A code base can be compared to a balanced tree. A balanced tree is data-structure that will rebalance itself when new items are added to it. This makes the cost of modifying the tree more expensive but has the benefit that accessing items in the tree can be performed in an optimal way.

A responsible programmer treats her code base as a balanced tree. She will never add code without thinking about balance. She knows that if the project loses its balance it may have to be entirely rewritten to regain balance again.

The balance of the code may shift as the code matures, when a major shift is called for the responsible programmer will refactor mercilessly to obtain a new optimal balance.


A responsible programmer writes and maintains documentation as the needs come up. The needs differ between projects, but most projects benefit from a system overview, a domain overview, a style guide, and code comments.

A responsible programmer makes assumptions all the time when coding, she writes the assumptions as comments in the code when she makes them. She tags them to make it possible to generate a list of assumptions.

The System Overview

The system overview is a drawing and a description of all the servers that are involved in the system. This includes databases, queues, web-servers, external services, etc. The description describes how the pieces fit together.

The Domain Overview

This is a drawing and a high level description of how the core domain of the system works. It includes the major concepts of the domain and what they mean.

The Style Guide

The style guide may be as easy as referring to Github's style guide or to write your own that alters someone else's. Anyway you do it, it is worth having it written down.

Code Comments

Comments in code should be very sparse and only added to point out idiosyncrasies. When assumptions are made, they can be written as comments with a tag to make it possible to generate a list. Example:

// ASSUMPTION: The list is expected to be small and will
// be entirely loaded from the server
function loadCities() {


The responsible programmer tests! She doesn't test for the sake of testing or to increase code coverage, she tests to be sure that the code works as she expects it to.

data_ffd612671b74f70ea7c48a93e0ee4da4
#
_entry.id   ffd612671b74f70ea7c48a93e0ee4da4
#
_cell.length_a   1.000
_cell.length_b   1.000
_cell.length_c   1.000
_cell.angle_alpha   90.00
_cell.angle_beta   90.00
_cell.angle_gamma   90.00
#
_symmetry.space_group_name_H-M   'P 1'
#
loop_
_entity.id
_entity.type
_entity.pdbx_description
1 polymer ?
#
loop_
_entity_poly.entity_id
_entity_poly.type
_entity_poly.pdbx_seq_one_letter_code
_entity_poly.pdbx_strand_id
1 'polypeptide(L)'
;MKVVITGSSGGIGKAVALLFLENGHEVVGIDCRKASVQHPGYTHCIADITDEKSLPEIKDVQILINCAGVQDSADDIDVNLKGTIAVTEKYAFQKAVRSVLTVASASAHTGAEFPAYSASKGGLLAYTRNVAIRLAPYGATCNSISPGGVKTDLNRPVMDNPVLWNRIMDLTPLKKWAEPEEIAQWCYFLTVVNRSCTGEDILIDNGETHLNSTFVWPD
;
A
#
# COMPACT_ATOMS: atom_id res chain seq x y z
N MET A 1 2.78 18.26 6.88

She knows that dynamic environments such as Javascript and web browsers are fragile and that it is easy to break code without meaning to.

How to write good tests have been written about elsewhere and I wont spend any time on it here. I can recommend the last chapter in Sandi Metz' book, Practical Object-Oriented Design in Ruby if you are interested in good techniques for testing in dynamic programming languages.


The responsible programmer owns her environments. In a project there are at least three environments to care about, Production, Test, and Development. There is also the development machine itself.

The responsible programmer can set up all project environments with a single command that installs everything that is needed, including databases, seed data, libraries, search engines, tools, environment variables, SSH-keys. Everything!

This will allow a new programmer starting in the project to be setup within minutes. It will also allow her to experiment with anything without having to worry about destroying the setup and losing days debugging the environment.

Her personal development machine is also perfectly configured at all times. If she learns a new trick, she will immediately incorporate it into her toolset and into her configuration.

She is automatically prepared for catastrophes. If her hard disk crashes she can just buy a new one at the local supermarket and install her configuration files and be ready to go within hours.

To make this happen she always keeps backups of her configuration files. She keeps the non-secret ones on Github and the secret ones, such as SSH keys and passwords elsewhere.

Continuous Integration/Deployment

Another part of the environment is continuous integration. If a project doesn't use continuous integration it is a clear sign that it is not healthy.

The continuous integration server is just another environment and setting up a new is done with a single command just like the others.

The responsible programmer will set up and maintain continuous integration just like she does every other environment.


In order to achieve the environment goals, a responsible programmer knows how to script. Scripting is not only essential for keeping your environments up to date, they are essential for automating simple tasks. Scripts are useful for generating code, testing, refactoring, renaming, installation, automating checklists, etc.

A responsible programmer ask herself, "When did I do something once? Never!" Writing a script that does what she wants frees her from having to remember the sequence of instructions required to do a task and let's her focus on more important stuff. It also serves as runnable documentation.


A responsible programmer knows her tools. She will always try to learn more about them and she will replace them if other tools are invented that work better. But she doesn't change her tools for the latest fashion.

The command line is a very powerful tool and so is scripting language and a scriptable editor.

Version Control

The responsible programmer uses version control to communicate with her future self and with other programmers. She knows that a clear commit message will help her and others understand what has happened to the system.